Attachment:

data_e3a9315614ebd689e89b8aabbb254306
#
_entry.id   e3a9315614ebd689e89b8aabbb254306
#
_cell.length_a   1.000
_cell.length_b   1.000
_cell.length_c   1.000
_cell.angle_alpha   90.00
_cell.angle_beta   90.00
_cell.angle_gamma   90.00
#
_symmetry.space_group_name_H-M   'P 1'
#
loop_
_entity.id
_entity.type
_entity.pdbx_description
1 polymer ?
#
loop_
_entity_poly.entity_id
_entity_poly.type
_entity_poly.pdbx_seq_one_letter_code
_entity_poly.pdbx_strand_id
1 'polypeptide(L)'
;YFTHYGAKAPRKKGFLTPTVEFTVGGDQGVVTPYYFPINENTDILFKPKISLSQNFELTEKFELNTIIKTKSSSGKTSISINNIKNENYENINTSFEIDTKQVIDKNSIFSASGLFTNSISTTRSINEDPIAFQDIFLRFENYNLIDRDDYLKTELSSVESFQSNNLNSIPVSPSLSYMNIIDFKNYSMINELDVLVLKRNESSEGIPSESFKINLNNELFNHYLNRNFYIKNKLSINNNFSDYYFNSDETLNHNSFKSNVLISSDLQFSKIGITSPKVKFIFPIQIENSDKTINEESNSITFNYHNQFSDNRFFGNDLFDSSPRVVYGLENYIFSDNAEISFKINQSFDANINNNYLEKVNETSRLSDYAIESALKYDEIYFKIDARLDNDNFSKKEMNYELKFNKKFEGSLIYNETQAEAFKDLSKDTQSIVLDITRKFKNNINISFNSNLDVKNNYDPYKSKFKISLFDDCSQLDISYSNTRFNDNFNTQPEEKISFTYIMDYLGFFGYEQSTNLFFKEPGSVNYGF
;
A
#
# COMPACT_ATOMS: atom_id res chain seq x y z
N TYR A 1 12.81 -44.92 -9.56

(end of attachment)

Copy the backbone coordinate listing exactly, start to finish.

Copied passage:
data_e3a9315614ebd689e89b8aabbb254306
#
_entry.id   e3a9315614ebd689e89b8aabbb254306
#
_cell.length_a   1.000
_cell.length_b   1.000
_cell.length_c   1.000
_cell.angle_alpha   90.00
_cell.angle_beta   90.00
_cell.angle_gamma   90.00
#
_symmetry.space_group_name_H-M   'P 1'
#
loop_
_entity.id
_entity.type
_entity.pdbx_description
1 polymer ?
#
loop_
_entity_poly.entity_id
_entity_poly.type
_entity_poly.pdbx_seq_one_letter_code
_entity_poly.pdbx_strand_id
1 'polypeptide(L)'
;YFTHYGAKAPRKKGFLTPTVEFTVGGDQGVVTPYYFPINENTDILFKPKISLSQNFELTEKFELNTIIKTKSSSGKTSISINNIKNENYENINTSFEIDTKQVIDKNSIFSASGLFTNSISTTRSINEDPIAFQDIFLRFENYNLIDRDDYLKTELSSVESFQSNNLNSIPVSPSLSYMNIIDFKNYSMINELDVLVLKRNESSEGIPSESFKINLNNELFNHYLNRNFYIKNKLSINNNFSDYYFNSDETLNHNSFKSNVLISSDLQFSKIGITSPKVKFIFPIQIENSDKTINEESNSITFNYHNQFSDNRFFGNDLFDSSPRVVYGLENYIFSDNAEISFKINQSFDANINNNYLEKVNETSRLSDYAIESALKYDEIYFKIDARLDNDNFSKKEMNYELKFNKKFEGSLIYNETQAEAFKDLSKDTQSIVLDITRKFKNNINISFNSNLDVKNNYDPYKSKFKISLFDDCSQLDISYSNTRFNDNFNTQPEEKISFTYIMDYLGFFGYEQSTNLFFKEPGSVNYGF
;
A
#
# COMPACT_ATOMS: atom_id res chain seq x y z
N TYR A 1 12.81 -44.92 -9.56